What humans can learn from bees, according to Chicago’s bicycling beekeeper | Chicagoans | Chicago Reader

What humans can learn from bees, according to Chicago’s bicycling beekeeper 

"Beekeeping teaches you to let go of the black-and-white world and participate in the natural world, which is not predictable," says Bike a Bee founder Jana Kinsman.

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click to enlarge Jana Kinsman - MYKAEL LEIGH
  • Jana Kinsman
  • MYKAEL LEIGH

Chicagoans is a first-person account from off the beaten track, as told to Anne Ford. This week's Chicagoan is Jana Kinsman, 31, the bicycling beekeeper.

I wanted to get more involved in urban agriculture, but I didn't like growing things. It was tedious, and I wasn't good at it. I thought livestock would be a better option, so I thought, "What would the smallest livestock be?" And that's bees.

So I took a class, and the following summer I worked with a beekeeper. The beekeeper's like, "We need to make sure you're not allergic to bee stings. It's important it happens here, rather than at a remote location where we'd have to drive you somewhere." So he grabbed my arm, and he grabbed a bee, and he just stung me with it.

He didn't give me any instructions. He just handed me a veil. He didn't even show me how to put the veil on. We just started working, and he explained things as we went. I started my beekeeping career being really casual about it, not even wearing gloves, and I think that helped me get over whatever fears I had right away.

After that, that's when I started Bike a Bee. We place beehives in community gardens on the south side. We place the hives in spring, and then we take care of them throughout the year. We own all the equipment, we harvest all the honey, and we sell it. When I say "we," it's the royal we.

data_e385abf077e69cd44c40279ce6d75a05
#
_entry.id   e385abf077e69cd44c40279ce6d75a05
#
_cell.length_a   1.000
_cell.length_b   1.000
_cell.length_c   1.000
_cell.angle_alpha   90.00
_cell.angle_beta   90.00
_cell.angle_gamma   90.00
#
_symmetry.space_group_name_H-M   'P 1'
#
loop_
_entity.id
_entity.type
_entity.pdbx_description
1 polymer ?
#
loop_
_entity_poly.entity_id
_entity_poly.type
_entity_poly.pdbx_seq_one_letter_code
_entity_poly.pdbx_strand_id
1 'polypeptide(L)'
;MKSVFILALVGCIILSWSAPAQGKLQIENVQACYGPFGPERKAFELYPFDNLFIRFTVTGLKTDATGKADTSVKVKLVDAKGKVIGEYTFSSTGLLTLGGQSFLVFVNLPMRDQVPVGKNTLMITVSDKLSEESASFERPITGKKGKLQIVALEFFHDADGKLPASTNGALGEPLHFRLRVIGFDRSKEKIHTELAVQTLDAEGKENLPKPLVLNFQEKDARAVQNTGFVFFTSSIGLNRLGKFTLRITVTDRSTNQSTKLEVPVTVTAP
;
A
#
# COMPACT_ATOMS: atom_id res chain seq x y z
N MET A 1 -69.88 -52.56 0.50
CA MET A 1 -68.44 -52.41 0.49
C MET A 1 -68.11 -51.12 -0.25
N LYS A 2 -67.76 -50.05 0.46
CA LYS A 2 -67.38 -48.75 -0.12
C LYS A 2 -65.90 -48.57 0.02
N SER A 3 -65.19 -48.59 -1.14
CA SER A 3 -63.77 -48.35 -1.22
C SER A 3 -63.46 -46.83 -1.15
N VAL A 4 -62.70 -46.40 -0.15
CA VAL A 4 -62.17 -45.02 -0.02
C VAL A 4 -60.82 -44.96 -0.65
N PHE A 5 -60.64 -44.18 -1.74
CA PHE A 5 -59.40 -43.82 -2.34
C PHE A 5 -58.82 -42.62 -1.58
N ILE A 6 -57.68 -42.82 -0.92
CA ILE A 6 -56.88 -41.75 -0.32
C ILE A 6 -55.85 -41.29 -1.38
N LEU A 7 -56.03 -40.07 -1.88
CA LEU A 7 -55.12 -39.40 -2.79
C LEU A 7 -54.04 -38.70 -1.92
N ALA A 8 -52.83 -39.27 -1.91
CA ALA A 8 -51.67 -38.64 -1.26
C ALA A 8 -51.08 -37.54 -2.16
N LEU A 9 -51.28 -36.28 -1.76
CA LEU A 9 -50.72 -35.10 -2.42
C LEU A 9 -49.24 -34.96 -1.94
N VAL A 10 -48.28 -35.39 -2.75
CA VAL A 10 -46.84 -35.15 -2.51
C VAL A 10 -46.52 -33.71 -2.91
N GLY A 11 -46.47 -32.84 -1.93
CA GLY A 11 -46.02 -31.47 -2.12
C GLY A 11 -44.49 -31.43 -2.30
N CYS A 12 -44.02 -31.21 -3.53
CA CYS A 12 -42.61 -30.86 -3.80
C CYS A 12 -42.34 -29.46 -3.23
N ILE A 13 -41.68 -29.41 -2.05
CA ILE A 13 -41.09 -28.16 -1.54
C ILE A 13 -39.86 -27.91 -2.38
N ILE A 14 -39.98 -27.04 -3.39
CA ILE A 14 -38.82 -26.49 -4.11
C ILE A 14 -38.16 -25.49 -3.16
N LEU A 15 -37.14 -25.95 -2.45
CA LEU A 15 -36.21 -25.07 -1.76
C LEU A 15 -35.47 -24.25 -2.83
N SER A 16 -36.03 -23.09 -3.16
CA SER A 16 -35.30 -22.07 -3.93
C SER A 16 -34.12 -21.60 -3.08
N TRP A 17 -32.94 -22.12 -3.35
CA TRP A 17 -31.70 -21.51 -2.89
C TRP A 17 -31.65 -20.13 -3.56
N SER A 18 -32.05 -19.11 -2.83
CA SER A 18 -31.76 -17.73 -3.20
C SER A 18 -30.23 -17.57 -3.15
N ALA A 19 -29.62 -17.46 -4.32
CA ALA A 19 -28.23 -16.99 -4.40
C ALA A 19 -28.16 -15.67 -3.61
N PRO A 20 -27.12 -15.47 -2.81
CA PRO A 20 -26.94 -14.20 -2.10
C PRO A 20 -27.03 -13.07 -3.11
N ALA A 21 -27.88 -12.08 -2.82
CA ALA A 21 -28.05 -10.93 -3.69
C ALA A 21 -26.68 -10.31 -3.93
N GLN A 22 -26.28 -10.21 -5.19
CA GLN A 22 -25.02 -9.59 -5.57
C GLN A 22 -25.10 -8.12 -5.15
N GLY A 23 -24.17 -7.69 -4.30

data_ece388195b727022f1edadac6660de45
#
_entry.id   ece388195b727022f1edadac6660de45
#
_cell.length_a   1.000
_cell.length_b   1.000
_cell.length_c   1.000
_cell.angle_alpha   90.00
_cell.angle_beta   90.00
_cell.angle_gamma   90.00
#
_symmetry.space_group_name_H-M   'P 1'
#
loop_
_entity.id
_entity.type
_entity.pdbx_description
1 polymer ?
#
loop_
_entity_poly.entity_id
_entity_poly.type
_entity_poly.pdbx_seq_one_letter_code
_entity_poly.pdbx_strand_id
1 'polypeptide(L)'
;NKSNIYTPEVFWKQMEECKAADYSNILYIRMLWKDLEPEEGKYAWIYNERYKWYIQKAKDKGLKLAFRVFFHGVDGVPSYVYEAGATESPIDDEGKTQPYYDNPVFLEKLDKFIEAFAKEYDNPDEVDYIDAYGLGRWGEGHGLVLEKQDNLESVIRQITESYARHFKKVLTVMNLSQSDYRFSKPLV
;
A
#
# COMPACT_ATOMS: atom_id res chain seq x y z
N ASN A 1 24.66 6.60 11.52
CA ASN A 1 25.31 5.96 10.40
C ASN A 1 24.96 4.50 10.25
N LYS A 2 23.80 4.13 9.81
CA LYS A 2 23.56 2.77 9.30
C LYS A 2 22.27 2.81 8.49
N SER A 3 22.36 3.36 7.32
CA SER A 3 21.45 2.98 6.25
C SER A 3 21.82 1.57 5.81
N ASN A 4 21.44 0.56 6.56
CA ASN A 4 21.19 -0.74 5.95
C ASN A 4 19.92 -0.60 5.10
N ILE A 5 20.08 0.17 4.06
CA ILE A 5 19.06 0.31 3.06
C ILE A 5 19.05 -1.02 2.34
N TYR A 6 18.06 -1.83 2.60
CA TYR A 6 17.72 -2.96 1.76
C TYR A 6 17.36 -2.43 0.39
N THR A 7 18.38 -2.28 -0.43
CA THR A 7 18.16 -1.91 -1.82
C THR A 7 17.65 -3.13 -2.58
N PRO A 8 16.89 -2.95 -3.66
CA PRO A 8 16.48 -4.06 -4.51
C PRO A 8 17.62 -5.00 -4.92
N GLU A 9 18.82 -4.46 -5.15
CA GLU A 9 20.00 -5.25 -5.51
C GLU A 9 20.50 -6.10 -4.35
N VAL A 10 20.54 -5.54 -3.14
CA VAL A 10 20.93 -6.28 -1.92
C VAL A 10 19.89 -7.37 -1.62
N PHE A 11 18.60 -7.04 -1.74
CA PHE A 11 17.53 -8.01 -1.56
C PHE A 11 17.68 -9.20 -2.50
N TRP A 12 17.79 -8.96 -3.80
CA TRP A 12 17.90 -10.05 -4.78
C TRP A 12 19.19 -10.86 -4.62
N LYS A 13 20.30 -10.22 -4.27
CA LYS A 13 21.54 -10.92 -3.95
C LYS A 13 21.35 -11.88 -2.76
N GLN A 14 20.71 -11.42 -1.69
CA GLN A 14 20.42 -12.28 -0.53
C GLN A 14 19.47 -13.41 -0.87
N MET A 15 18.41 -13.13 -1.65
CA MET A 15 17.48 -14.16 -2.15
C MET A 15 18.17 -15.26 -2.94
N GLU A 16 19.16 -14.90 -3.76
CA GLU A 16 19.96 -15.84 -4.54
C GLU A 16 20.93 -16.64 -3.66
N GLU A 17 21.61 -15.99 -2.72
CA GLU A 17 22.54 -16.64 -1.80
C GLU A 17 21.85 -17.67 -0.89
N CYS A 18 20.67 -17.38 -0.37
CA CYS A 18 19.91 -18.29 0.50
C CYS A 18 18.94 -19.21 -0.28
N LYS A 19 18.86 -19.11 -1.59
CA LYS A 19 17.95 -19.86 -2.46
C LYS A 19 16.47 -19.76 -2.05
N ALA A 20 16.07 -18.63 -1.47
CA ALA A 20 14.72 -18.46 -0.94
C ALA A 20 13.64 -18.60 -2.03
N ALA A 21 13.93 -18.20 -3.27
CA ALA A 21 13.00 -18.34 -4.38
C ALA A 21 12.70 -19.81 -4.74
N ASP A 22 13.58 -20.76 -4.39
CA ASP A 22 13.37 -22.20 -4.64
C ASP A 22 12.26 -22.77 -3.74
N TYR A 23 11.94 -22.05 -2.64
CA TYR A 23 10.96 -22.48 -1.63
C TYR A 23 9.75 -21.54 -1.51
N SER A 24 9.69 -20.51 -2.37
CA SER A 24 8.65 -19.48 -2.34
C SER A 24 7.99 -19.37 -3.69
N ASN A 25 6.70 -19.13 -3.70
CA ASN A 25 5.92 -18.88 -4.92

We visit the bees by bicycle because when I started the project, I didn't have a car. And I was a huge cyclist and still am, so I wanted to prove that you could do anything by bicycle, and also it was my only option. I check my hives once a week, and it's only about 12 or so miles.

There's a lot of things bees are supposed to do, but they're wild animals; they just do what they want to do, no matter what. A lot of people in this world, they want things to be black-and-white, and beekeeping teaches you to let go of that and participate in the natural world, which is not predictable. Which is why it's great.

It's dangerous to anthropomorphize bees. People really want to put them into the context of having a conscious mind. But they're an animal that's moved by environmental pressures and stuff like that. I'm glad I don't anthropomorphize them, because then I respect them as an animal all their own. I don't feel close to them, because they don't feel close to me. I feel close to the act of beekeeping; I love beekeeping, but the bees don't know who I am.

Everybody just gets so hung up on the stinging thing. But would you stop riding a bike if you knew you could fall off and get hurt? It's just part of working with a stinging insect. I wear shorts and a button-down shirt and a veil. Last year I think I got stung 12 times in the whole year, and considering I work with 40-plus beehives with tens of thousands of bees inside of them, that's not a lot.

When you're working with a beehive, you have to be pretty focused on what you're doing so you don't accidentally kill a lot of bees. I'm the kind of person who listens to music while I'm driving or taking a shower, but when I'm beekeeping, I can't listen to music at all. I lose track of time really easily when I'm beekeeping. I can't make promises like, "I'll meet you for lunch at noon," because I'll start working with the bees, and I look at my watch and I missed my lunch date. I don't know if it's comparable to meditation, but I find it's one of the best, most calming things that I can do with my time. If you were beekeeping, you would understand.   v

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